Steps and Stones: An Anh's Anger Storyby Gail Silver, Christiane Krömer
When Anh’s friends leave and he feels left out at school, his anger shows up to keep him company. Anh the protagonist of Gail Silver’s previous book Anh’s Anger, is a typical and easy-to-relate-to elementary school-age boy. His anger, personified as a red hairy impulsive creature, teaches him some valuable lessons about not getting carried/i>… See more details below
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When Anh’s friends leave and he feels left out at school, his anger shows up to keep him company. Anh the protagonist of Gail Silver’s previous book Anh’s Anger, is a typical and easy-to-relate-to elementary school-age boy. His anger, personified as a red hairy impulsive creature, teaches him some valuable lessons about not getting carried away by his strong emotions. By counting his steps and coordinating them with his breathing Anh is able to slow down and take his anger for a peaceful and magically transformative walk.
Reach and Teach.com called Anh’s Anger, One of the best books we’ve ever seen on the issue of dealing with anger.” The New Yorker review highlighted how the book uses deep breathing to regain control during a tantrum.” And Zen Master Thich Nhat Hanh calls the Anh’s Anger series, a wonderful gift for both children and adults who want to learn how to turn unhappy situations into joyful ones.”
Steps and Stones the second of the Anh’s Anger Story trilogy will help children learn to understand the causes of their own strong emotions, and teaches them peaceful ways to resolve difficulties through mindfulness and meditation. An invaluable tool for parents and teachers alike.
Steps and Stones is beautifully illustrated by New York artist and children’s book illustrator Christiane Krömer. Using a mix of paper, acrylic, cardboard, and found materials, her vibrant multi-textured collages reflect the connection between the characters and their environment and echo the wide range of emotions that come together in the story.
Gail Silver writes: If, at an early age, children become comfortable with identifying and articulating their anger, then they can feel confident working through anger in healthy ways during their adolescent years. There is a lot of adolescent violence in the news today. I am overwhelmed with pain and sadness every time I hear of an adolescent using a gun. While these teens are deeply troubled and have many problems, unresolved anger plays a part in their difficulty. I hope these books can be used as a preventative resource. We can only practice what we know or what we are willing to learn. My hope is that the Anh’s Anger stories can contribute to a decrease in adolescent aggression and violence by teaching children at an early age how to safely understand and express their anger.”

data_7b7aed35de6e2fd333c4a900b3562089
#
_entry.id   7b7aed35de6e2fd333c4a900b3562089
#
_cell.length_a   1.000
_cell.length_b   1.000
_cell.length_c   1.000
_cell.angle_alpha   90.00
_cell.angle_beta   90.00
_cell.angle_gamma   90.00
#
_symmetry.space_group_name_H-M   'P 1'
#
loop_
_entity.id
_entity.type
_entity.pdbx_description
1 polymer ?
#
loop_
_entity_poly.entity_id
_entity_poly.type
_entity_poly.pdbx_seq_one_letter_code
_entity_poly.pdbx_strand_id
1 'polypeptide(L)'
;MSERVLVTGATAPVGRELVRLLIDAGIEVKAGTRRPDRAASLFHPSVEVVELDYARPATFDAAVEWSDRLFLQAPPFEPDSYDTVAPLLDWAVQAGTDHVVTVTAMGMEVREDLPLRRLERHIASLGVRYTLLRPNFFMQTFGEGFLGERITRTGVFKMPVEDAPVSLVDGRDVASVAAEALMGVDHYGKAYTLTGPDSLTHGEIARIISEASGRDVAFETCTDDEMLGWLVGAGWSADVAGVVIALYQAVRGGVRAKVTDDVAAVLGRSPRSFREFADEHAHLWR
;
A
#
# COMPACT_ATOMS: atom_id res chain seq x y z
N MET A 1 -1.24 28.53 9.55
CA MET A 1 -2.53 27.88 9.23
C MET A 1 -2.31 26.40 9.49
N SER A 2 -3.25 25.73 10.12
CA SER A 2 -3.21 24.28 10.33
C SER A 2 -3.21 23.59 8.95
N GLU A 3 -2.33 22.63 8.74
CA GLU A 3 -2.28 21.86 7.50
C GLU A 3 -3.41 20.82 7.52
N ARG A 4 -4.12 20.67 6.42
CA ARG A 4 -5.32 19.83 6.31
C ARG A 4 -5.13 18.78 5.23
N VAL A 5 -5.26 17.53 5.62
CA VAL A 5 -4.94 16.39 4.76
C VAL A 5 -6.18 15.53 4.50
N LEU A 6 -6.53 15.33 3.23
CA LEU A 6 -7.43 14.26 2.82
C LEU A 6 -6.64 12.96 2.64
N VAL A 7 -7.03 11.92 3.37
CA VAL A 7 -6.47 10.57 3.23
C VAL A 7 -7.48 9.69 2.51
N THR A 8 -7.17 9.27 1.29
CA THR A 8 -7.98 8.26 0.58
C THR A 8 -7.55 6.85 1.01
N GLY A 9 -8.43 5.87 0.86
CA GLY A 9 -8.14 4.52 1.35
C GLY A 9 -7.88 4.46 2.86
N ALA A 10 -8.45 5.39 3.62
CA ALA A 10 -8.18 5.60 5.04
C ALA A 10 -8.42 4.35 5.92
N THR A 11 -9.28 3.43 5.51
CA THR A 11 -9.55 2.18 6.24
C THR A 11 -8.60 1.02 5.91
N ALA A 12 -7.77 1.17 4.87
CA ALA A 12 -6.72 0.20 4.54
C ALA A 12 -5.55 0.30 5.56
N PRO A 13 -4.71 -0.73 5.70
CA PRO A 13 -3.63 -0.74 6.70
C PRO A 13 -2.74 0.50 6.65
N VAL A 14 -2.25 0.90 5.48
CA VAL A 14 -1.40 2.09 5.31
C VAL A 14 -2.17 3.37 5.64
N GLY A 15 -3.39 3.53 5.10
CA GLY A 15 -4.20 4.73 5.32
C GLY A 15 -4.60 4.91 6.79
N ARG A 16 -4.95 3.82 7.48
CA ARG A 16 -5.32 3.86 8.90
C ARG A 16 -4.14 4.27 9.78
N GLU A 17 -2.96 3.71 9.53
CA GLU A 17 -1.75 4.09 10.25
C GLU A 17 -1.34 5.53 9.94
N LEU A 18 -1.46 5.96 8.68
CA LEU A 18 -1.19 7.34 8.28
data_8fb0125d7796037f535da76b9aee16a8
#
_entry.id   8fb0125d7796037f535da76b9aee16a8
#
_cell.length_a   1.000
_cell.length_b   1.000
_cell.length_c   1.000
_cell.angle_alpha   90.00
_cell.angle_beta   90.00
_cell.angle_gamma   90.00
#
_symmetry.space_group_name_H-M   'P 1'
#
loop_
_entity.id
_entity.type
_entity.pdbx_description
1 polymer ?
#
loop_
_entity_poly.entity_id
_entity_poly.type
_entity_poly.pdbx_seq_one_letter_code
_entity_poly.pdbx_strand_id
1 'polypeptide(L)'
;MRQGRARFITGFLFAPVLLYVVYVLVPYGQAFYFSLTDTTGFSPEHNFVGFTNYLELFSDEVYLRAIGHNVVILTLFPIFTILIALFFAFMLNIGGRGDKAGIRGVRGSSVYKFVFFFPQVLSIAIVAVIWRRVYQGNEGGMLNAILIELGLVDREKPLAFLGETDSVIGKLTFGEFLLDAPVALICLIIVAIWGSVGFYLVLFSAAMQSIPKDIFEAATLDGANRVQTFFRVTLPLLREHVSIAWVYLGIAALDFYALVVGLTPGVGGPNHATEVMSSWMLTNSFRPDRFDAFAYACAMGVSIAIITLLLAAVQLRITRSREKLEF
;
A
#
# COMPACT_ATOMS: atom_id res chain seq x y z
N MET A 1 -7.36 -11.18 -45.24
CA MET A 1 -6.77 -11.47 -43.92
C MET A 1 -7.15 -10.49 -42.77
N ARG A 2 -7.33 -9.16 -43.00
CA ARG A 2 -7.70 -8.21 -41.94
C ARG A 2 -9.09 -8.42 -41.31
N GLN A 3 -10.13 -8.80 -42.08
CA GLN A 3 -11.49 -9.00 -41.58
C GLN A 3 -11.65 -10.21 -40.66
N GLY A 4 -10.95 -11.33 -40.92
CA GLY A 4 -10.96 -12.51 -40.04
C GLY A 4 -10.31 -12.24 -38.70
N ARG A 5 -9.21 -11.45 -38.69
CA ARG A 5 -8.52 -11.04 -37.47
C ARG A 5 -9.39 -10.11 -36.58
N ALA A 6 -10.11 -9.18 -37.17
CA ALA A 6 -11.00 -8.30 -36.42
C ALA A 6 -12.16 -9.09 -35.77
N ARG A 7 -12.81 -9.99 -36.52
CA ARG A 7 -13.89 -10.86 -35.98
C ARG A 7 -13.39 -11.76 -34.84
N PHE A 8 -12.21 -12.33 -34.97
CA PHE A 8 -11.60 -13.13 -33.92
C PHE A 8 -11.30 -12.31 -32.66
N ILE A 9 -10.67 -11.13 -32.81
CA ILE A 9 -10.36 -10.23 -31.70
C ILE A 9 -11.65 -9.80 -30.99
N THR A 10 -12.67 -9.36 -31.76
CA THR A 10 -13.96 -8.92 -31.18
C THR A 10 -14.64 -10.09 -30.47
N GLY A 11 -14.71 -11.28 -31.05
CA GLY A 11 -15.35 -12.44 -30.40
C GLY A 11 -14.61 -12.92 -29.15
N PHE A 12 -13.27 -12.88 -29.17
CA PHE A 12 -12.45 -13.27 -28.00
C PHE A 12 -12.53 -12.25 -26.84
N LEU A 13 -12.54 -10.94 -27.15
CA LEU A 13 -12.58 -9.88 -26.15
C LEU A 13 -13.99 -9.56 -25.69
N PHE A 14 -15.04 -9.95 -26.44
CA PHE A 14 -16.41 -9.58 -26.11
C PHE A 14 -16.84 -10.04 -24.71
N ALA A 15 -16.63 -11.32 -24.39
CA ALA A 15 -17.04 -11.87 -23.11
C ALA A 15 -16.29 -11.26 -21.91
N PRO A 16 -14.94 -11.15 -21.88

"This offbeat story makes the potentially cerebral topic of dealing appropriately with anger simple and delightfully visual. Krömer’s predominantly green palette in collages combined with brush and pencil drawings is almost contagiously soothing, and makes the red of Anger visually exclamatory. In their second collaboration, Silver and Krömer (Anh’s Anger) have developed a winning series."Publishers Weekly
"My lessons on keeping your cool in school just got a whole lot better. This is the sequel to Ahn's Anger and it is an ESSENTIAL resource...As a school counselor, I rely on books like this to help teach calming down techniques kids will actually use...I am thrilled to share such a healing book with our students, especially those who are stuck in constant anger. Parents, teachers, and counselors will appreciate having this on their shelf when they need to teach or reteach this important skill."Books That Heal Kids
Silver and Krömer pair their considerable talents to create a successful second title in the Anh's Anger series (Anh's Anger, 2009).
Here Anh faces a common childhood dilemma: He wants to do one thing (dig in the dirt at recess), while his friends are set on doing another (playing kickball). He tries to convince his friends to join him, but one boy retorts, "Digging is for babies." This crushes Ahn; he "felt like he'd been punched in the stomach." As Anh retreats to "the shade of the oak tree" with "a salty tear rounding the corner of his lip," Anger explodes onto the scene in a wild collage of green, red and yellow textures with spiral, swirly eyes and a mouthful of sharp teeth. He reminds Anh that he "always show[s] up when things aren't going your way." This personification of Anger fills Anh's head with negative thoughts, but Anh resists its goading and begins to walk slowly. With each step they breathe in and out and count. This walking meditation helps Anh get control of his feelings. As the counting increases, Anger's vibrant colors begin to fade, and his size diminishes. Silver's dialogue-driven text is likely to provoke meaningful discussions about dealing with disappointment and controlling tempers. Preschoolers and primary-grade students will appreciate Krömer's visual feast of pencil, paint and tactile collage elements used to vividly illustrate Anh's story.
Sure to fill a niche for those tackling potentially thorny social situations, this straightforward and enlightened approach will appeal to many. (Picture book. 4-7)
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